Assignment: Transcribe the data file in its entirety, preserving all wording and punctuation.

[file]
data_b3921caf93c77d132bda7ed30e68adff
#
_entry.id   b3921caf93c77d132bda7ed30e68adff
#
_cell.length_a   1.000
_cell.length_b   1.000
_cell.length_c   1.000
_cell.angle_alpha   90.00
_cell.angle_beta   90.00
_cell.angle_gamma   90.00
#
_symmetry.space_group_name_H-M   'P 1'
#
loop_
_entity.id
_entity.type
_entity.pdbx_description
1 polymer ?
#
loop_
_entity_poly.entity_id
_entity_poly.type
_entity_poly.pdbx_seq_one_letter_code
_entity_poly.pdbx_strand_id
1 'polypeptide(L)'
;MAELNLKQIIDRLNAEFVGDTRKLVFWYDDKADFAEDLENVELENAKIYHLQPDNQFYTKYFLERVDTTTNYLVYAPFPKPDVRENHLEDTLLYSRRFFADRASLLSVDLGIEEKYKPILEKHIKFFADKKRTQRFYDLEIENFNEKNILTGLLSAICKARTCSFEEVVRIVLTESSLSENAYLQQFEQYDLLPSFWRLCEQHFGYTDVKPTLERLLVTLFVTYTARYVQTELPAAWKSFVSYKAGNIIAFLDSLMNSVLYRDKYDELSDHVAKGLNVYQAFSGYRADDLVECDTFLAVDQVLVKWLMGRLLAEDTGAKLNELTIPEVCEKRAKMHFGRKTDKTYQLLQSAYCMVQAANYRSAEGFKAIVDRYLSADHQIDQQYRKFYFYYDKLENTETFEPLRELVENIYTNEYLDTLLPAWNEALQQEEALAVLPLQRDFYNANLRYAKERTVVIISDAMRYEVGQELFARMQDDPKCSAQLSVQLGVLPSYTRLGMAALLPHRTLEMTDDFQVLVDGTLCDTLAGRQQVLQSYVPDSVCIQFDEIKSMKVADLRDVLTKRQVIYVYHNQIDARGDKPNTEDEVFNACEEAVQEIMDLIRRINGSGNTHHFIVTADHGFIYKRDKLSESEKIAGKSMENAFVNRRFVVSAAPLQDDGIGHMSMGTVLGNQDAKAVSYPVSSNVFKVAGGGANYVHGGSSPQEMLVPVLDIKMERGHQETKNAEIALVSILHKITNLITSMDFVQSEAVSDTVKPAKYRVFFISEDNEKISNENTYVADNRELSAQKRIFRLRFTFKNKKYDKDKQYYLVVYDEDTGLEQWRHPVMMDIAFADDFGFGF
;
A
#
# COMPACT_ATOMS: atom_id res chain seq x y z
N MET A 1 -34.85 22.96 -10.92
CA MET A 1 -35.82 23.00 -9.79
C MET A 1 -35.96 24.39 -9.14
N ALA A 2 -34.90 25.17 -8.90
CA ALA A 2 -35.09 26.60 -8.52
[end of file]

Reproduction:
data_b3921caf93c77d132bda7ed30e68adff
#
_entry.id   b3921caf93c77d132bda7ed30e68adff
#
_cell.length_a   1.000
_cell.length_b   1.000
_cell.length_c   1.000
_cell.angle_alpha   90.00
_cell.angle_beta   90.00
_cell.angle_gamma   90.00
#
_symmetry.space_group_name_H-M   'P 1'
#
loop_
_entity.id
_entity.type
_entity.pdbx_description
1 polymer ?
#
loop_
_entity_poly.entity_id
_entity_poly.type
_entity_poly.pdbx_seq_one_letter_code
_entity_poly.pdbx_strand_id
1 'polypeptide(L)'
;MAELNLKQIIDRLNAEFVGDTRKLVFWYDDKADFAEDLENVELENAKIYHLQPDNQFYTKYFLERVDTTTNYLVYAPFPKPDVRENHLEDTLLYSRRFFADRASLLSVDLGIEEKYKPILEKHIKFFADKKRTQRFYDLEIENFNEKNILTGLLSAICKARTCSFEEVVRIVLTESSLSENAYLQQFEQYDLLPSFWRLCEQHFGYTDVKPTLERLLVTLFVTYTARYVQTELPAAWKSFVSYKAGNIIAFLDSLMNSVLYRDKYDELSDHVAKGLNVYQAFSGYRADDLVECDTFLAVDQVLVKWLMGRLLAEDTGAKLNELTIPEVCEKRAKMHFGRKTDKTYQLLQSAYCMVQAANYRSAEGFKAIVDRYLSADHQIDQQYRKFYFYYDKLENTETFEPLRELVENIYTNEYLDTLLPAWNEALQQEEALAVLPLQRDFYNANLRYAKERTVVIISDAMRYEVGQELFARMQDDPKCSAQLSVQLGVLPSYTRLGMAALLPHRTLEMTDDFQVLVDGTLCDTLAGRQQVLQSYVPDSVCIQFDEIKSMKVADLRDVLTKRQVIYVYHNQIDARGDKPNTEDEVFNACEEAVQEIMDLIRRINGSGNTHHFIVTADHGFIYKRDKLSESEKIAGKSMENAFVNRRFVVSAAPLQDDGIGHMSMGTVLGNQDAKAVSYPVSSNVFKVAGGGANYVHGGSSPQEMLVPVLDIKMERGHQETKNAEIALVSILHKITNLITSMDFVQSEAVSDTVKPAKYRVFFISEDNEKISNENTYVADNRELSAQKRIFRLRFTFKNKKYDKDKQYYLVVYDEDTGLEQWRHPVMMDIAFADDFGFGF
;
A
#
# COMPACT_ATOMS: atom_id res chain seq x y z
N MET A 1 -34.85 22.96 -10.92
CA MET A 1 -35.82 23.00 -9.79
C MET A 1 -35.96 24.39 -9.14
N ALA A 2 -34.90 25.17 -8.90
CA ALA A 2 -35.09 26.60 -8.52